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Wait until Earl Weaver gets to Jim Russo's scouting report on the Red Sox and reads " McNamara likes to bunt the cleanup hitter in Fenway...." The Boston Red Sox bunt the cleanup hitter? In Fenway Park? Earl has been away for a while, but he would believe Sylvester Stallone breaking box-office records playing Hamlet before he would believe that manager John McNamara would give both Jim Rice and Bill Buckner the bunt sign in the fourth spot in the order-twice in a span of six days. Earl would be even more amazed, given his disdain for the bunt, that each time it came in the middle of a game-winning rally.
The new Oriole manager will just have to see it for himself this week when the teams play a three-game series in Boston. Oh, he'll see the muscles and the potential three-run homers of Rice, Tony Armas, Dwight Evans and Mike Easler, all right. But he will also find that these aren't the Rambo Red Sox of old. After languishing near the bottom for the first seven weeks of the season, waiting in their traditional manner for home runs like farmers waiting for rain, they suddenly came charging through June with a transformed personality. In three weeks, after hitting bottom by losing all four games in Texas, the Red Sox jumped over three teams, swept a series each from Baltimore and Toronto and picked up 6� games on the first-place Blue Jays. The 16-2 binge was accomplished with last year's home run and RBI champion, Armas, out of the regular lineup and the aforementioned slugging foursome hitting sluggishly. "You can have all the sluggers, home runs and big names you want," says McNamara, "but in the end, winning comes down to pitching. And this club is developing the kind of pitching that can win."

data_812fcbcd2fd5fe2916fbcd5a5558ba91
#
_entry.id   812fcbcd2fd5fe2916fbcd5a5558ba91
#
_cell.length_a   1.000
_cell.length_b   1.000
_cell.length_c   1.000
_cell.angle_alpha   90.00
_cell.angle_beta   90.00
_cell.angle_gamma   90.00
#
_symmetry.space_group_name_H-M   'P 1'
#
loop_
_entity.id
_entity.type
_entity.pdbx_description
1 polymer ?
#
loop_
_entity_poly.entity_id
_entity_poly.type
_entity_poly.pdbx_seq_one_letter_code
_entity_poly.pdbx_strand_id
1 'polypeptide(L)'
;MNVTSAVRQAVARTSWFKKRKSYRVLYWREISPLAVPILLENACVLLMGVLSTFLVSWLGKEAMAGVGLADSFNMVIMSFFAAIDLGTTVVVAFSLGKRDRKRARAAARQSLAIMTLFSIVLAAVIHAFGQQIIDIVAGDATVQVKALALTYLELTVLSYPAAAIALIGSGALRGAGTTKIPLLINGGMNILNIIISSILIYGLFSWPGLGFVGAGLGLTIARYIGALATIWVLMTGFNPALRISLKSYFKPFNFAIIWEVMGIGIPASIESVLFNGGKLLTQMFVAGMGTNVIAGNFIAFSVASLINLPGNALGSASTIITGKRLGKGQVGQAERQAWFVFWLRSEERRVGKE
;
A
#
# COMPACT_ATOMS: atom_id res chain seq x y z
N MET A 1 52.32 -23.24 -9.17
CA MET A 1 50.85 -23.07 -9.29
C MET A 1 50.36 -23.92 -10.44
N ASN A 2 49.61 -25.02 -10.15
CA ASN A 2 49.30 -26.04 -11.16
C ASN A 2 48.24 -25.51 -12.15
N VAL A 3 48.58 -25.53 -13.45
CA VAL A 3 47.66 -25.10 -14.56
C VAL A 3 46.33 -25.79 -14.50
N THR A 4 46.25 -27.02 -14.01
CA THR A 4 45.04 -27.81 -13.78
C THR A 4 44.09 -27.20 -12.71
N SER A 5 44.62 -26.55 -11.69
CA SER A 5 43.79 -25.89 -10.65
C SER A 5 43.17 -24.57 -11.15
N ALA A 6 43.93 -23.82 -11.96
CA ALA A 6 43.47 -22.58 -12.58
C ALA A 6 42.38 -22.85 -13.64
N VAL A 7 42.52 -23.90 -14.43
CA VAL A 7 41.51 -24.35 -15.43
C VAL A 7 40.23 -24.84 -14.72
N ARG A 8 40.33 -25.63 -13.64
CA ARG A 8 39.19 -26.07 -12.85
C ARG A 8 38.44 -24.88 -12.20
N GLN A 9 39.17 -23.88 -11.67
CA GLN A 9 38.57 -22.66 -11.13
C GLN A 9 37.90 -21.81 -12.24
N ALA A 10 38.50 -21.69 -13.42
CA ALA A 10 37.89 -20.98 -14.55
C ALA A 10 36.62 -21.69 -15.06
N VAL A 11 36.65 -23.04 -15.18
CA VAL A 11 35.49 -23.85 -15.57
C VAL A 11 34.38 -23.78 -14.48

As the Orioles learned in Boston's three-game June sweep in Baltimore that essentially ended Joe Altobelli's tenure—they were outscored 22-5—this Red Sox team has an entirely different cast of heroes. The manager and players were acknowledging that the club's most valuable player so far has been their 25-year-old catcher, Rich Gedman. In their hot streak, it was rookie Steve Lyons and Wade Boggs at the top of the order and Marty Barrett and Glenn Hoffman at the bottom who were in the middle of most of their rallies. In a period of eight days their winning rallies—honest, Earl—included a steal of third by Evans and two attempted bunts by cleanup hitters Rice and Buckner. "What we've learned," said Easler, "is that good pitching makes heroes of us all."
In the 18-game period after the fiasco in Texas, Boston starting pitchers had a combined earned run average of 2.49. Oil Can Boyd had risen to the eminence of New England folk hero, and pitching coach Bill Fischer was claiming, "We have as good a starting rotation as there is in the league." The last time a Red Sox pitching coach could make that claim, Babe Ruth was in the rotation—and that's also the last time the team won a world championship.
The Red Sox surge began May 27. At 4 a.m. on Memorial Day, the Red Sox returned home for a 2 p.m. game with the Twins after having lost four straight to the Rangers. They had fallen to 18-24, 10 games and five teams from Toronto.
"We weren't hitting, and the way this team was structured, with so many of the same kinds of hitters, we couldn't manufacture runs," says McNamara.
Pitching had also been a problem. The starters' earned run average was 4.63, and in the 23 games not pitched by Boyd or Roger Clemens, the starters had combined for four wins, 10 losses and an ERA that approached 6.00. By mid-June, however, the Red Sox' pitchers led the league in shutouts and were second in strikeouts and fewest home runs allowed, indications of just how different they were from the sinker-slider types that had plagued Boston managers since Dick Williams.
When Armas pulled a left calf muscle, Lyons had to be pressed into action as the centerfielder. "He's been our catalyst, the guy who got this whole team going," says Boggs of the 25-year-old rookie. Lyons' spark came from his speed and his Pete Rose hustle (opponents call it hotdogging). The first game Lyons replaced Armas, he hit two home runs.
When Toronto came to Fenway last Thursday for what amounted to Boston's first legitimately important series in two years, Lyons led off the first inning by bunting and diving safely to the bag around sprawled Blue Jays first baseman Willie Upshaw; three batters later, the Red Sox were ahead 2-0.
The Red Sox blew that early lead, but went on to win 8-7 when Gedman, playing against all pitchers for the first time in his career, doubled in the winning run off lefthander Gary Lavelle. Friday night Boyd pitched with a sprained wrist suffered while chasing his Doberman pinscher (SI, June 3) and won 4-1 on an 11-hitter.